“I have watched my IRA shrink much more than I would like to see ... I’m in it for the long haul. It’s always come back,” he said.

A scary time

Jennifer Veveiros teaches at Phillips Elementary School in Napa, and school is on hold because of COVID-19. Her two daughters in college are back home because their schools have closed.

She doesn’t have financial fears because she still is being paid and the colleges allow loan deferrals. Her husband’s job is secure because he is a Sausalito police sergeant, but she hopes Sausalito is doing enough to protect first responders from COVID-19.

“I’m dealing with all of this by taking care of myself mentally and physically,” Veveiros said. “I work out every day and eat healthy. I’m taking pride in my home and cooking for my family.”

She and her school colleagues meet online.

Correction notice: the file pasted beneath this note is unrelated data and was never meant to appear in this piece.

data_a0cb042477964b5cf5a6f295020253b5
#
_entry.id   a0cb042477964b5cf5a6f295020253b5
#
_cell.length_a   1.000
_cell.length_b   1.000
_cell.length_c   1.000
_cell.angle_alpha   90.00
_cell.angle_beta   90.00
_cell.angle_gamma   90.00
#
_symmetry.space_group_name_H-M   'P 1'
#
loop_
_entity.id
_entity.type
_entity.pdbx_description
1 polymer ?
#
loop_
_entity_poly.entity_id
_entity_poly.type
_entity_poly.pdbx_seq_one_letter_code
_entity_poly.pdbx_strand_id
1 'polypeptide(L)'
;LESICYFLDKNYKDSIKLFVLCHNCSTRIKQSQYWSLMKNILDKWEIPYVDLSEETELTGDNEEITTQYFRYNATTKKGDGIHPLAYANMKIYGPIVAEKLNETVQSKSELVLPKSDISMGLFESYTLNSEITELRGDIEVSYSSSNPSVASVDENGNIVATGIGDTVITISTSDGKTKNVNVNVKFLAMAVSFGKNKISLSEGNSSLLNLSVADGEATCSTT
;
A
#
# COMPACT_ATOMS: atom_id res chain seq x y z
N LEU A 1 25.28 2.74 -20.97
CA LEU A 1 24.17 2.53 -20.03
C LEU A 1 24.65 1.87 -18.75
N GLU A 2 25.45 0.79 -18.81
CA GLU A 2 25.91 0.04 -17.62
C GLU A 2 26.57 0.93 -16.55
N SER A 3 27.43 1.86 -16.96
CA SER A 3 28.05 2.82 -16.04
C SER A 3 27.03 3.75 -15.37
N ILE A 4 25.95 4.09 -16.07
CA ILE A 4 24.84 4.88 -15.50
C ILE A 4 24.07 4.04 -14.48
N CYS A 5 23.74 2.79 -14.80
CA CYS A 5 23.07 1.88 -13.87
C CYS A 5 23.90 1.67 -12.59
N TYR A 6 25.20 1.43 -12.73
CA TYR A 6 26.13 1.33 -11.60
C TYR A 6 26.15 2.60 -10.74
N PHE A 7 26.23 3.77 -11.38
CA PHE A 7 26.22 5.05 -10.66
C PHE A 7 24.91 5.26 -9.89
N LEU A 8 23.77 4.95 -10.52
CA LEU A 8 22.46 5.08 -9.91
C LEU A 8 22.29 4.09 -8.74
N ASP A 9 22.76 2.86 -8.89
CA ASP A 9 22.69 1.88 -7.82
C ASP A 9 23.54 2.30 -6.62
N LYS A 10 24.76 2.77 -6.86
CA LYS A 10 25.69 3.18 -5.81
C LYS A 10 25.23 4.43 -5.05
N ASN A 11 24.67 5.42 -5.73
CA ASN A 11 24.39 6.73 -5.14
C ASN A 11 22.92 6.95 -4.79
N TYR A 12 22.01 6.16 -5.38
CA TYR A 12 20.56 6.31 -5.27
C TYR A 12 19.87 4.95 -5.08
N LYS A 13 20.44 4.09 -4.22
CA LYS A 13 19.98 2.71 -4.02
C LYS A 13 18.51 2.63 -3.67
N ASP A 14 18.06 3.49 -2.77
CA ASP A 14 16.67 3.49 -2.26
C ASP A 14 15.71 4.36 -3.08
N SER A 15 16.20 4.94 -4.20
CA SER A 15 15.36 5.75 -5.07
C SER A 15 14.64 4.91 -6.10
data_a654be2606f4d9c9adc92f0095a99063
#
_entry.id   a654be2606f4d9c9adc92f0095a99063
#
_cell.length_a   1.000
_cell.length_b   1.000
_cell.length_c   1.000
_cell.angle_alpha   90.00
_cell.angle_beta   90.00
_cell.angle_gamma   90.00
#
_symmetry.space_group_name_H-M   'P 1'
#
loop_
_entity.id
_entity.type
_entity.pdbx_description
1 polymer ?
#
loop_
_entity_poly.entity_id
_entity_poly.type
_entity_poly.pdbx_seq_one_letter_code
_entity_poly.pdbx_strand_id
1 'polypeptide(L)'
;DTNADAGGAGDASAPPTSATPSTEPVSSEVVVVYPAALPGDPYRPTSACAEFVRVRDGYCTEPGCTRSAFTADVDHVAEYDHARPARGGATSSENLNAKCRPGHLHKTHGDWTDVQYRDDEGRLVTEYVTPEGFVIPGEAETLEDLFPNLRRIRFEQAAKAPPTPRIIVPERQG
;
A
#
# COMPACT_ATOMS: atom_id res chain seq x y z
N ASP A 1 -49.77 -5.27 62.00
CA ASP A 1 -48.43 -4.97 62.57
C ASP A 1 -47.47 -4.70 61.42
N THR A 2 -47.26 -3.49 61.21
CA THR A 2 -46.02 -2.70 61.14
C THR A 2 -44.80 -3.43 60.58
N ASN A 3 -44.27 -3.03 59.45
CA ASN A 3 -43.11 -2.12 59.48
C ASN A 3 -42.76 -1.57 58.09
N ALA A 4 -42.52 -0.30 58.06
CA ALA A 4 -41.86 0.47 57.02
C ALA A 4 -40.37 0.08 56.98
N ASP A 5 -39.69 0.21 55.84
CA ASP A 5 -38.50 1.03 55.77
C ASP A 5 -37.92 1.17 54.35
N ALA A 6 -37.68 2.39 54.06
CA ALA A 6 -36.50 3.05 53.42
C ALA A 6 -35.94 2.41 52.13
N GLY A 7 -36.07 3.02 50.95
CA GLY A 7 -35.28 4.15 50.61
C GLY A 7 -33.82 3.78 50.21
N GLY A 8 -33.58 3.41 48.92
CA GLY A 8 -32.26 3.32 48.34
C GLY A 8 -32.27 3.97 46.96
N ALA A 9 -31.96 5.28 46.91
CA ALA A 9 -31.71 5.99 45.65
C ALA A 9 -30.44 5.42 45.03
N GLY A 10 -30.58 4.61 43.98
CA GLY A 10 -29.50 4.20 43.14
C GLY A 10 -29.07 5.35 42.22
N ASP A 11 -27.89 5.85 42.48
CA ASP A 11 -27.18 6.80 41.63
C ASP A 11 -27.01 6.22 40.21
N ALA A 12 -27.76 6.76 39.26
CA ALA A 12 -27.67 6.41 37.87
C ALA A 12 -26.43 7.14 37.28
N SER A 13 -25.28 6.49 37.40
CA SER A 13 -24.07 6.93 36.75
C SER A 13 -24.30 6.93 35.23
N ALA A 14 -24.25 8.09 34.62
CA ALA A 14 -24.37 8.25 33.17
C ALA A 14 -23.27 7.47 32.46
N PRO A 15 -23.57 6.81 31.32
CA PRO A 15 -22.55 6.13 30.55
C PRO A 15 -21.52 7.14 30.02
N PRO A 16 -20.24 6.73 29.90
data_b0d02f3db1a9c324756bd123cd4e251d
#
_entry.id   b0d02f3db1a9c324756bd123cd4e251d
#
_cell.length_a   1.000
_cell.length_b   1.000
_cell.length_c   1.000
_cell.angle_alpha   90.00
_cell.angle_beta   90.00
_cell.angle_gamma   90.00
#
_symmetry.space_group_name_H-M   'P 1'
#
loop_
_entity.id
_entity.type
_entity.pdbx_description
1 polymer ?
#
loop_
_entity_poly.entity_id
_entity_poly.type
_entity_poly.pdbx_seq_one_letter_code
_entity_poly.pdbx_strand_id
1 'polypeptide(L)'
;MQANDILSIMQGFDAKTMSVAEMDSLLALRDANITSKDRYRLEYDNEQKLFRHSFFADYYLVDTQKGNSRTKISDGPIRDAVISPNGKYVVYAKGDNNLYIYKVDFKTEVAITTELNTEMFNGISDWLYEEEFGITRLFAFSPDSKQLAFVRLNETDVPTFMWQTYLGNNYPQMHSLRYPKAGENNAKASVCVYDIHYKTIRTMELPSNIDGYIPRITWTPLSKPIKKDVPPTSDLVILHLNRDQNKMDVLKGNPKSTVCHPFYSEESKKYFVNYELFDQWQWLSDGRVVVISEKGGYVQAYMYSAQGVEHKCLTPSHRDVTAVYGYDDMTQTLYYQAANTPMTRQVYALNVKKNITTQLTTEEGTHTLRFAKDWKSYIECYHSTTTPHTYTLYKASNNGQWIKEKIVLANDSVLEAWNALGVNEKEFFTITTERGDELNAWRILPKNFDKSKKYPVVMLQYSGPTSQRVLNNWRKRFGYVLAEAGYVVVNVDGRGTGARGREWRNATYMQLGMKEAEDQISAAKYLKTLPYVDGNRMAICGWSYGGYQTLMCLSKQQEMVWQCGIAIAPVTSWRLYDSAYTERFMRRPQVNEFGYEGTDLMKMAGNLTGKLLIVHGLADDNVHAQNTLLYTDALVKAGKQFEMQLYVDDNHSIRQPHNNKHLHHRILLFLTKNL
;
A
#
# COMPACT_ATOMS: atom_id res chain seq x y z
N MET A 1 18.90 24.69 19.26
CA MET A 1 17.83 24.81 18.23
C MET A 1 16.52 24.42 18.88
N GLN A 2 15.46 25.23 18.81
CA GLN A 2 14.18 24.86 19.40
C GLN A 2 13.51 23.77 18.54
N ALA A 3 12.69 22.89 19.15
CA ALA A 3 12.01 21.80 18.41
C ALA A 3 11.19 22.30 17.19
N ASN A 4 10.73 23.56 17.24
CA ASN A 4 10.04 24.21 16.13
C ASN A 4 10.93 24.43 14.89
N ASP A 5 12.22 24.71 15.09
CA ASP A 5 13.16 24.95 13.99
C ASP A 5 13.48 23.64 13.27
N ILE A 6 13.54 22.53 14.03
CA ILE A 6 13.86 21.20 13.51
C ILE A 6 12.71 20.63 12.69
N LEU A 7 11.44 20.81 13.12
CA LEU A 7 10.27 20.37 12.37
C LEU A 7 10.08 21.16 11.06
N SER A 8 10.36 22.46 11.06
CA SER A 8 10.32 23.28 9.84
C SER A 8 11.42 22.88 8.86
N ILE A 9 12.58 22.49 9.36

“We have trivia games, we watch shows together or we just sit and talk about our worries,” Veveiros said. “Even though we’re all in shelter-in-place, we’re still able to communicate with our friends and family.”

She stays in touch with the families of her students online with Class Dojo and Parent Square. She plans to call and email each student.

She’s read almost 10 books and has 20 books in waiting. She does yoga and meditation. She takes walks, writes in her journal and tries to stay positive.

But she worries how her students are coping, especially since school for some provided two meals daily and a place of safety they didn’t otherwise have. She wonders if anyone in the family has COVID-19 and doesn’t know about it.

“All things thoughts go around in my mind and this is really a scary time,” Veveiros said. “I’m 43 years old, and I have never in my life experienced anything like this. I’ve lived through multiple earthquakes and recently wildfires, but nothing like this.”

Downsizing plans derailed

John David Rulon is an architect who already worked from his home in the Rutherford area of Napa Valley. Now his wife, an attorney in San Francisco, is also working at home, having turned a long commute into no commute under shelter-at-home orders.

They had planned to sell their home and downsize. But that was before COVID-19 stalled the state’s economy.